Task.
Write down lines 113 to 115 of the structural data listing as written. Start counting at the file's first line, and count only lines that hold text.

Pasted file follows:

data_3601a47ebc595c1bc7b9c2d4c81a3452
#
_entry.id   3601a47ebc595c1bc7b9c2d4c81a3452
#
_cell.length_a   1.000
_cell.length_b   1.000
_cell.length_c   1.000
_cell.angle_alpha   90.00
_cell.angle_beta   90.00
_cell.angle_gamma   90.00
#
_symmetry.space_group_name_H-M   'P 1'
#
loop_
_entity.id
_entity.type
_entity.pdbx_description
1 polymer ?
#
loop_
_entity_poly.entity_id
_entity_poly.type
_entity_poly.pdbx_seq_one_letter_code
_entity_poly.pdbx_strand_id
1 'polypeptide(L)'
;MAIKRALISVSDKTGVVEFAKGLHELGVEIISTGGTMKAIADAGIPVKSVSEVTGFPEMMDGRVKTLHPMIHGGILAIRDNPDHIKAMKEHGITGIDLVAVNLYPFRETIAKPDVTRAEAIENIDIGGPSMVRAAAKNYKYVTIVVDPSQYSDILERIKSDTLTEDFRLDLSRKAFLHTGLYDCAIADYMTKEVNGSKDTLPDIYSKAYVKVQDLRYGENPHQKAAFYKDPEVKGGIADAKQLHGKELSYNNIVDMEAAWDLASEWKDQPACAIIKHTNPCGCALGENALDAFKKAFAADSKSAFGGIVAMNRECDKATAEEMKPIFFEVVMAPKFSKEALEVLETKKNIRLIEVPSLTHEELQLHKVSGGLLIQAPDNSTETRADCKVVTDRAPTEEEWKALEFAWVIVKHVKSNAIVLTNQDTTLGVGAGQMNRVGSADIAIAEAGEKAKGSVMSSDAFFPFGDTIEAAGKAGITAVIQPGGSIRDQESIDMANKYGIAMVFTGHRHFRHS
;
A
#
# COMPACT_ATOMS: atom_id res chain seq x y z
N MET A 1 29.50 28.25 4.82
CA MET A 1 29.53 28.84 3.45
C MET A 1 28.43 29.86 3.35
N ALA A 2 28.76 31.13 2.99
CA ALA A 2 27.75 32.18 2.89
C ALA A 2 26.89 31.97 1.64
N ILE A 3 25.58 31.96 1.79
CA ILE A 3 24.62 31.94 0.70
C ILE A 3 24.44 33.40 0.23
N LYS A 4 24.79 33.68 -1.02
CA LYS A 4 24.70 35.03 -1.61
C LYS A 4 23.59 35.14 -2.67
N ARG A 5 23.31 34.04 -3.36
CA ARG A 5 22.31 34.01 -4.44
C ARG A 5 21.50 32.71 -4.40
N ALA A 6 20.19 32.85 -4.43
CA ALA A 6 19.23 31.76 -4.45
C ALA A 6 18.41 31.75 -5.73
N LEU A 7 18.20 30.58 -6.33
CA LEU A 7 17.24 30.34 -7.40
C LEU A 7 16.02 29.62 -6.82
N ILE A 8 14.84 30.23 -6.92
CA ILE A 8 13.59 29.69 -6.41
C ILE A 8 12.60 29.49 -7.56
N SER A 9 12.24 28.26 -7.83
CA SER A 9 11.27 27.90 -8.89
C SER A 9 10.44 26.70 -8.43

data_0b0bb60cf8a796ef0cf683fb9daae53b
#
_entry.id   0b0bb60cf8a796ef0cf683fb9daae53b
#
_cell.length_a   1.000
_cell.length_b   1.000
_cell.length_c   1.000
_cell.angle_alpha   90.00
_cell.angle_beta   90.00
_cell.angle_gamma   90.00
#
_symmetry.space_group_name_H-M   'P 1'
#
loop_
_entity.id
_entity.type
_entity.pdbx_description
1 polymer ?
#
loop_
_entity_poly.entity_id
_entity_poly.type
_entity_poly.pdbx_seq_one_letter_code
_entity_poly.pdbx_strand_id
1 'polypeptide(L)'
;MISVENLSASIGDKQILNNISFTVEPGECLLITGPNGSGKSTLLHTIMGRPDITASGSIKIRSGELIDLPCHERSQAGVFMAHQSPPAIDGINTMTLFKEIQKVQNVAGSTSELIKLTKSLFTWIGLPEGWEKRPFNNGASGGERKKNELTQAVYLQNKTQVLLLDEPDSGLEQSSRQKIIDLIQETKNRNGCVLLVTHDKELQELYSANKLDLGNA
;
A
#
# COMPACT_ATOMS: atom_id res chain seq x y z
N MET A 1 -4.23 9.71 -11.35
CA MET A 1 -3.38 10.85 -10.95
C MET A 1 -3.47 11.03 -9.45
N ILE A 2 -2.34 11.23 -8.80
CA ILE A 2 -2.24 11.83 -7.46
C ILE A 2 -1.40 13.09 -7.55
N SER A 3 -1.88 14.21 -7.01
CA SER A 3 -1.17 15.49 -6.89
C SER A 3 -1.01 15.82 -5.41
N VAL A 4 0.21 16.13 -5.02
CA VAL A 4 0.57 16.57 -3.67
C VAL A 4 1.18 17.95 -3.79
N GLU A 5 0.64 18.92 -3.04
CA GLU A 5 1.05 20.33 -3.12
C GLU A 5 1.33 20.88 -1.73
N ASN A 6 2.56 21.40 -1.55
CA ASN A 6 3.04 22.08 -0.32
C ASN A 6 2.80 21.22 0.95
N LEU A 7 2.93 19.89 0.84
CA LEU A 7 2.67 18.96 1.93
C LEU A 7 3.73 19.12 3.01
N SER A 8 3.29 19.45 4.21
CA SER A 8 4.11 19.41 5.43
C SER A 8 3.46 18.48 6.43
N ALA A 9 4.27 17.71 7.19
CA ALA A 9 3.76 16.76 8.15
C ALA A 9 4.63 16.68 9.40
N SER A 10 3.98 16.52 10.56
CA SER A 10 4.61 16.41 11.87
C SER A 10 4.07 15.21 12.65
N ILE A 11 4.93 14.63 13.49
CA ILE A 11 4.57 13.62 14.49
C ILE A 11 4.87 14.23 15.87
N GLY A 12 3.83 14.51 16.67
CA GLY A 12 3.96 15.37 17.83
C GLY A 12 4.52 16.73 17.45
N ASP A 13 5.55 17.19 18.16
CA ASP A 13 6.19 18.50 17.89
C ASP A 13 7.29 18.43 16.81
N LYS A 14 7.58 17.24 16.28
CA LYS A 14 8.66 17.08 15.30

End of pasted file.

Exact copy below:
CA ALA A 9 3.76 16.76 8.15
C ALA A 9 4.63 16.68 9.40
N SER A 10 3.98 16.52 10.56